Occupational therapists sometimes suggest sensory seating for children who are constantly fidgeting in their seat.  There is a wide variety of different types of alternate seating on the market these days.  Wobble cushions are frequently available in schools.  Sometimes there are ball chairs or one-legged chairs.  More recently there are chairs that are designed to rock!  In this post, I hope to help you understand why you might choose different seating and also which seating you could try.

What is the goal of sensory seating?

The goal of seating that moves, such as a wobble cushion, is to allow children to move about in a more appropriate way.  So, rather than rocking on their chair or moving about the classroom, the alternate seating allows the child to move in their seat.

How does sensory seating help children who are constantly fidgeting in their seats?

It is hoped that the movement of the wobble cushion or sensory chair decreases other distracting or unsafe movements that the child may be doing to help keep themselves alert.  Researchers think that children who benefit from this type of seating process vestibular sensory input differently to their peers.  Vestibular sensory input refers to our balance and movement sense (this post gives an explanation if you’re new to the term).  This sense is not only responsible for our balance but also helps us to stay alert and focused.  Some children need more vestibular input, or movement to keep attending than others.  This is where sensory seating comes in.

How do the different types of  sensory seating help?

The different types of cushions and chairs are designed to give these children movement opportunities that are safer and less distracting compared to what they might be seeking already.  Air-filled cushions provide a little bit of constant movement when the child is seated.  One legged stools and ball chairs require the child (or adult) to move in order to stay seated.  The newest products on the market even rock, but in a safe way which ensures the child (or adult) does not fall backwards.  The aim of these chairs and cushions is to help children (or adults) with their attention.

Which children might benefit from sensory seating?

  • A child who rocks back constantly in their chair

  • A child who is constantly moving about in their chair

  • The child who is constantly fidgeting

  • A child who is slumped at their desk

When choosing seating:

  • Make sure you’re monitoring if the seating has made a difference to the child’s focus and attention – see below for tips

  • Check to see if the child actually prefers the seating!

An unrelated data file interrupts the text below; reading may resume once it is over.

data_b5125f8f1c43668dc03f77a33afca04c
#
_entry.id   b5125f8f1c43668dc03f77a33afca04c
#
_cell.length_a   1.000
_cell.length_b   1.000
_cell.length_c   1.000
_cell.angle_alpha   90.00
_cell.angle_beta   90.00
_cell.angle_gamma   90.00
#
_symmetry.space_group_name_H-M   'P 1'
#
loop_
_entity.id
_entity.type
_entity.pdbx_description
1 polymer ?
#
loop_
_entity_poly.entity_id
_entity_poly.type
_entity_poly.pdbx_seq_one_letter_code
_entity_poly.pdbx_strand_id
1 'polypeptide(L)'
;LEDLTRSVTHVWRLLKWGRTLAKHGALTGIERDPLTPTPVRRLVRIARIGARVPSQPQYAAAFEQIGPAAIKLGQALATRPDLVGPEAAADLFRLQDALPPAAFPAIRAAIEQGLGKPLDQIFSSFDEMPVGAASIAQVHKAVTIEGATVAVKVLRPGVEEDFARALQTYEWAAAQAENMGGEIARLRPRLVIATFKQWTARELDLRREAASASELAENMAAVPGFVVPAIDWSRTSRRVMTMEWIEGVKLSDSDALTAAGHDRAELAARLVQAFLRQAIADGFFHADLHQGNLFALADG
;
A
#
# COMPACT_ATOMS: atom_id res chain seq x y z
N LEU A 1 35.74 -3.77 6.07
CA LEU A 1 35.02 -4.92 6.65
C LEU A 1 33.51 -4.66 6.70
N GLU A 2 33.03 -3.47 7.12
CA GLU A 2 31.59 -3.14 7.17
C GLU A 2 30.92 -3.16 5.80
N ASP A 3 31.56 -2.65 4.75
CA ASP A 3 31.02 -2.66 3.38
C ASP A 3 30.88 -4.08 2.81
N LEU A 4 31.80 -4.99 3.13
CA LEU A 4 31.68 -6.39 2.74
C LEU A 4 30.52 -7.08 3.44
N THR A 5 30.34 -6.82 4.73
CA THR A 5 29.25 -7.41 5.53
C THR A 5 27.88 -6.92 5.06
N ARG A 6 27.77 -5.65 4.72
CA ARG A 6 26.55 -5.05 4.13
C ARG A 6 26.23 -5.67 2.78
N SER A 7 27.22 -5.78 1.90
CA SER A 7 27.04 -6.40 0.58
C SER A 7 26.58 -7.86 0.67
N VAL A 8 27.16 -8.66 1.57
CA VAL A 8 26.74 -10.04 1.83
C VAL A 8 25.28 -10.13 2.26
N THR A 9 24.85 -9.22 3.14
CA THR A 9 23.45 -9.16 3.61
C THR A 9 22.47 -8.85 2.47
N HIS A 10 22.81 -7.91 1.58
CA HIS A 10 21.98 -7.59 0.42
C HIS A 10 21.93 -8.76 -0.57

• Make sure the seating is being used correctly – check manufacturer instructions

Monitor, monitor, monitor!

It is very important to make sure the sensory seating is helping rather than creating more of a distraction for the child and or their classmates.  It is expected that the child will move about on the seating, however, the aim is that their movement will be more controlled and less of a distraction than it is without the seating.

  • Has the sensory seating helped to improve the child’s focus in lessons?

  • Is the child following instructions more accurately?

  • Does the child answer more questions?

  • Is the child being less disruptive to their classmates and the lesson when seated on sensory seating?

  • Does the child stay in their seat longer/more often when on the sensory seating?

  • Does the child interrupt their peers less when on the alternate seating?

For some children, alternate seating doesn’t make a lot of difference or can make them more distracted.  In this case, it is recommended that the seating is removed, or a different option is tried.  Indications that it might not be helping includes:

  • The child becoming completely distracted and just not listening at all

  • The seating becoming a distraction to others

  • The child fidgeting about more

  • The child moving about the classroom more now

When could it be used at home?

When talking about sensory seating most of the information is typically related to the classroom.  Sensory seating, however, can be helpful at home and when out and about as well.  Some examples include:

  • At the dining table.

  • During homework time.

What options are available?

Take Me Back To:

Sensory Processing Vestibular System

You Might Also Be Interested In:

wobble Cushions
Fidget Toys

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